a. He is darker skinned, while the female lead is lighter skinned. In this part of the world, fair is beautiful and darker skin is mocked and ridiculed.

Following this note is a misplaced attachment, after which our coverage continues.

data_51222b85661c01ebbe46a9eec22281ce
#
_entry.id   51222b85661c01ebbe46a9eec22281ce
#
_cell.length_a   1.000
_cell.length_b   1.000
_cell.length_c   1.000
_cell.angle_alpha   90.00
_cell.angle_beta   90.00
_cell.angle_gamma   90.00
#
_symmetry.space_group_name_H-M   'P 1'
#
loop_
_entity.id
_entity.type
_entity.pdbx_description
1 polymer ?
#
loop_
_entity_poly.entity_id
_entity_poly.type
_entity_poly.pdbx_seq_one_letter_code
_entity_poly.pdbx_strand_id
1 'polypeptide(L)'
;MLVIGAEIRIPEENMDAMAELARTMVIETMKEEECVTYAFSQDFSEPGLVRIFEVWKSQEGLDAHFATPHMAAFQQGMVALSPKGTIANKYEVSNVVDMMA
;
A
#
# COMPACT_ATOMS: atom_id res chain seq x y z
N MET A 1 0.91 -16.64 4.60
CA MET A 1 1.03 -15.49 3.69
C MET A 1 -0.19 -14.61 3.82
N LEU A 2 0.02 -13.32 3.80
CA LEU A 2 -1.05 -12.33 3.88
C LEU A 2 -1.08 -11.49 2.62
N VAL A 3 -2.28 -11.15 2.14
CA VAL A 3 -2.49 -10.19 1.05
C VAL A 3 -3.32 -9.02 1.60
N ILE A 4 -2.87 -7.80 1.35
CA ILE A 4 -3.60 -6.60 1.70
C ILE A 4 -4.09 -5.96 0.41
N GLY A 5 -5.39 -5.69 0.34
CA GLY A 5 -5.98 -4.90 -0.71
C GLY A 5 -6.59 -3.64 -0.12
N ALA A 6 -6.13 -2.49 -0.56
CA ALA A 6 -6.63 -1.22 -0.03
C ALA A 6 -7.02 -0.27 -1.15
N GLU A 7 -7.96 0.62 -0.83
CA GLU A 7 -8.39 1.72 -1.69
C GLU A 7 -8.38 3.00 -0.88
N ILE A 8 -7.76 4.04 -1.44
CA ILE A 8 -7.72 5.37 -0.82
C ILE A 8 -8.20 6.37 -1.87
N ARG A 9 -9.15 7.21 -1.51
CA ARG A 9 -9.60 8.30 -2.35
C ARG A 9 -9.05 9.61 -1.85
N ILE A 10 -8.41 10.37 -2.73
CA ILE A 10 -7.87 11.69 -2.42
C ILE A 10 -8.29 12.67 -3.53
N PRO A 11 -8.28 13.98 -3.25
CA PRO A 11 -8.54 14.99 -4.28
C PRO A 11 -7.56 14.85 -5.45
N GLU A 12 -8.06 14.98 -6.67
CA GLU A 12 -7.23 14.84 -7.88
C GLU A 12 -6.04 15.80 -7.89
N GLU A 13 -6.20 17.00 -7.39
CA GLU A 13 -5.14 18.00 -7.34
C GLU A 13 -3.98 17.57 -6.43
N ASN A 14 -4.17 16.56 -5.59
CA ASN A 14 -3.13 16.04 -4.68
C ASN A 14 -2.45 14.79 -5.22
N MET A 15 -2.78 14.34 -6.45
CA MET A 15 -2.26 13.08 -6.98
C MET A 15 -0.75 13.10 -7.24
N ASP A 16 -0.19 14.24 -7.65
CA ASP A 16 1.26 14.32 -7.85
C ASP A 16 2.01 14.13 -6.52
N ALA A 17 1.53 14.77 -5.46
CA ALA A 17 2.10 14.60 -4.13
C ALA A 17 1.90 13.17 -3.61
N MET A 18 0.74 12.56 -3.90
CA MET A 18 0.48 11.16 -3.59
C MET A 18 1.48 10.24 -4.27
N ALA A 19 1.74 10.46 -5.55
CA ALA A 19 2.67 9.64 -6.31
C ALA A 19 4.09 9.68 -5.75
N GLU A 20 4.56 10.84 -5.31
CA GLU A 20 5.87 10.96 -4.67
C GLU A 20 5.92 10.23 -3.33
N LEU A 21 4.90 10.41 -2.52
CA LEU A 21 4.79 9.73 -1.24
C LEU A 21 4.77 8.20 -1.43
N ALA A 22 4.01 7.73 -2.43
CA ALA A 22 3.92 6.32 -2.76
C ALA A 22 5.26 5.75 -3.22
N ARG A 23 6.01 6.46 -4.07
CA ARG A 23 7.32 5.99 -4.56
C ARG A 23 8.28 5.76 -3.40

b. He is not well educated. Zoya refuses to take his affections seriously and engages in a girlhood flirtation with him only because she believes he is truly romantically harmless. After all, he should already know what she knows: they may be neighbors, but they are miles apart in terms of class and education.The movie uses spoken English as an indicator of education and class. As the movie progresses, Zoya uses her superior command of English as a weapon, brandishing it to intimidate, impress or simply put another in their place. As a contrast, Kundan has little knowledge about English, as is illustrated by his responding to Zoya’s “Forget me!” with “You forget me, muah!” and then later discovering what the phrase means and despairing. Zoya’s preferred suitor is a leader of men, as she explains to Kundan later, but we see in their encounters that he is not rustic or “illiterate” and is able to communicate with both the lower classes and her “class” via a battle of wits in English.Zoya drives the point home at many points in the movie when she refers to Kundan (to his face and behind his back) as illiterate to shoot down the idea of a serious romance or relationship between herself and Kundan. In one instance she further elaborates on the perceived difference between them by pointing out that he is just an errand boy at her house, little more than a servant. Kundan, however, refuses to be cowed by ideas of class or his own social station. He is kind of his little corner of Banaras, well-liked in his social circle and the son of a well-respected priest. In his mind, this makes him an excellent prospect for any woman, especially Zoya. The idea of class is especially ironic in this relationship, given that Zoya’s preferred suitor, Akram/Jasjeet runs a political party based on the platform of equality for all citizens. A party which, in the latter half of the movie Zoya attempts to lead but one that Kundan naturally becomes the ultimate leader and figurehead for. After all, Kundan is the idea of a classless India personified: a man who believes he is as good as any other person and better than most.Now, to the actors. Dhanush is well known in South Indian cinema but this is his initial foray into Bollywood and Hindi language movies. He extended his Hindi specifically in preparation for this role and it does show. Despite some subtle problems with his Hindi delivery, Dhanush is at his best (and most charismatic) when expressing emotions using his body or his face, with absolutely no words needed. The man carries the movie through sheer charisma, doling out pure joy, dismay, anger, petulance, despair, hurt and disgust as required.